Study Calls for Change in Guidance About Eating Fish During Pregnancy
Summary: Essential nutrients found in fish counteract and provide neuroprotection against mercury in fish, researchers report. The new study says eating fish during pregnancy can help provide essential nutrients to the developing fetus.
Source: University of Bristol
A woman’s mercury level during pregnancy is unlikely to have an adverse effect on the development of the child provided that the mother eats fish, according to a new University of Bristol-led study.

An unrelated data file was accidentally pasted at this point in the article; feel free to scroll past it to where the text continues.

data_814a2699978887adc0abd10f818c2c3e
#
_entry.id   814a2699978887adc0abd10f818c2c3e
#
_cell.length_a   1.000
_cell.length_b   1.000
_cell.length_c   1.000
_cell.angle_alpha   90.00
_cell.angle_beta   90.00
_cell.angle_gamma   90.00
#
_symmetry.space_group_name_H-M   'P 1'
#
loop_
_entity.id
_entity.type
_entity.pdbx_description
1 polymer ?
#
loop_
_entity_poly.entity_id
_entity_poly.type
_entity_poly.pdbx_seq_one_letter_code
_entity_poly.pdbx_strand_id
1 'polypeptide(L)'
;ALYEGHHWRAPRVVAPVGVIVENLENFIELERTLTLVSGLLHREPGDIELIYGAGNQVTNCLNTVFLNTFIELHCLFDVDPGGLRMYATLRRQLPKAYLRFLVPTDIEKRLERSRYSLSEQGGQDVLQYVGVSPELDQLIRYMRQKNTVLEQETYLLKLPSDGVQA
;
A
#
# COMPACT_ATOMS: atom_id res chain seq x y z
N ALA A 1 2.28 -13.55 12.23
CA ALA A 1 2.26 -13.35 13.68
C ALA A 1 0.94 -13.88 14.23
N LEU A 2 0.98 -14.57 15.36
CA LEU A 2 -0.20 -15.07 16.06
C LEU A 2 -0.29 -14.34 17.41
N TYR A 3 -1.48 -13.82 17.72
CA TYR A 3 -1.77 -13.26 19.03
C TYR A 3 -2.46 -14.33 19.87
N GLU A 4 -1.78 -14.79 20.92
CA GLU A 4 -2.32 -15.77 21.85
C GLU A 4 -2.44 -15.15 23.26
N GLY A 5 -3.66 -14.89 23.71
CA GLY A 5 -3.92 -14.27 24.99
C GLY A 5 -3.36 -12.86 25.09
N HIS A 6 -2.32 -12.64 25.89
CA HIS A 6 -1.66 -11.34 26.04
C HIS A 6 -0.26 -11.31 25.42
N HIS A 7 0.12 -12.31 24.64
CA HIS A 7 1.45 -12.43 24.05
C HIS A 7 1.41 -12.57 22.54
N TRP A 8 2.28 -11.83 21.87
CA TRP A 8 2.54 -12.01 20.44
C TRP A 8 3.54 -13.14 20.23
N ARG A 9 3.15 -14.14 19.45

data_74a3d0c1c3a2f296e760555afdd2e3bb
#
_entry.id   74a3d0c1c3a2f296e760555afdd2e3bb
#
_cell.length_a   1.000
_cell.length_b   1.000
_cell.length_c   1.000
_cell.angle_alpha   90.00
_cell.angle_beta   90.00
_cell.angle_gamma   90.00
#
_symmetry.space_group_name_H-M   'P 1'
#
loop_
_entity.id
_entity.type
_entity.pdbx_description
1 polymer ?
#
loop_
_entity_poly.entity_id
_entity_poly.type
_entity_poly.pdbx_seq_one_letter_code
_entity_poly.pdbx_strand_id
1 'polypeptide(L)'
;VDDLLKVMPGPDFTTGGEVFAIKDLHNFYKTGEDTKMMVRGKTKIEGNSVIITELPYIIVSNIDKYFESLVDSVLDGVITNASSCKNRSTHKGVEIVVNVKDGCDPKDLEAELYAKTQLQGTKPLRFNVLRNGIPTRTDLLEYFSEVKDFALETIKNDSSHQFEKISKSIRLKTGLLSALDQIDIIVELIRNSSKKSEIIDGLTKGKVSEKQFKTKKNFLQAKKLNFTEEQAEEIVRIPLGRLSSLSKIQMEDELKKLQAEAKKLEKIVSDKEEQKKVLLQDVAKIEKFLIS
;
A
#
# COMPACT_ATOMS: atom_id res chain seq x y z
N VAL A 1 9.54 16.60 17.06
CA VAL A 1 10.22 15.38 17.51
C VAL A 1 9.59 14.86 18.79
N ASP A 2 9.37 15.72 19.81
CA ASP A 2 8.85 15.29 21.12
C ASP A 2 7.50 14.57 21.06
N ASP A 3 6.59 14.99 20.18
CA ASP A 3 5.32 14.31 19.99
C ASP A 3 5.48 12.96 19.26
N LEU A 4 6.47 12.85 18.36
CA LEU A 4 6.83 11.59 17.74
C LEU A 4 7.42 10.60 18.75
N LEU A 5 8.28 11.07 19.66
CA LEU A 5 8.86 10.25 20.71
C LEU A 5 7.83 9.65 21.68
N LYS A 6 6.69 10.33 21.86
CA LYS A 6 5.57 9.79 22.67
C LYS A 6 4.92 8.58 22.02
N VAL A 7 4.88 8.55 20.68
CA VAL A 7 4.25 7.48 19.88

The findings, which drew together analyses on over 4,131 pregnant mothers from the Children of the 90s study in the UK, with similar detailed studies in the Seychelles, are published in NeuroToxicology.
Importantly, the researchers also found that it does not appear to matter which types of fish are eaten because the essential nutrients in the fish could be protective against the mercury content of the fish. The more important factor was whether the woman ate fish or not. This contrasts with current advice warning pregnant women not to eat certain types of fish that have relatively high levels of mercury.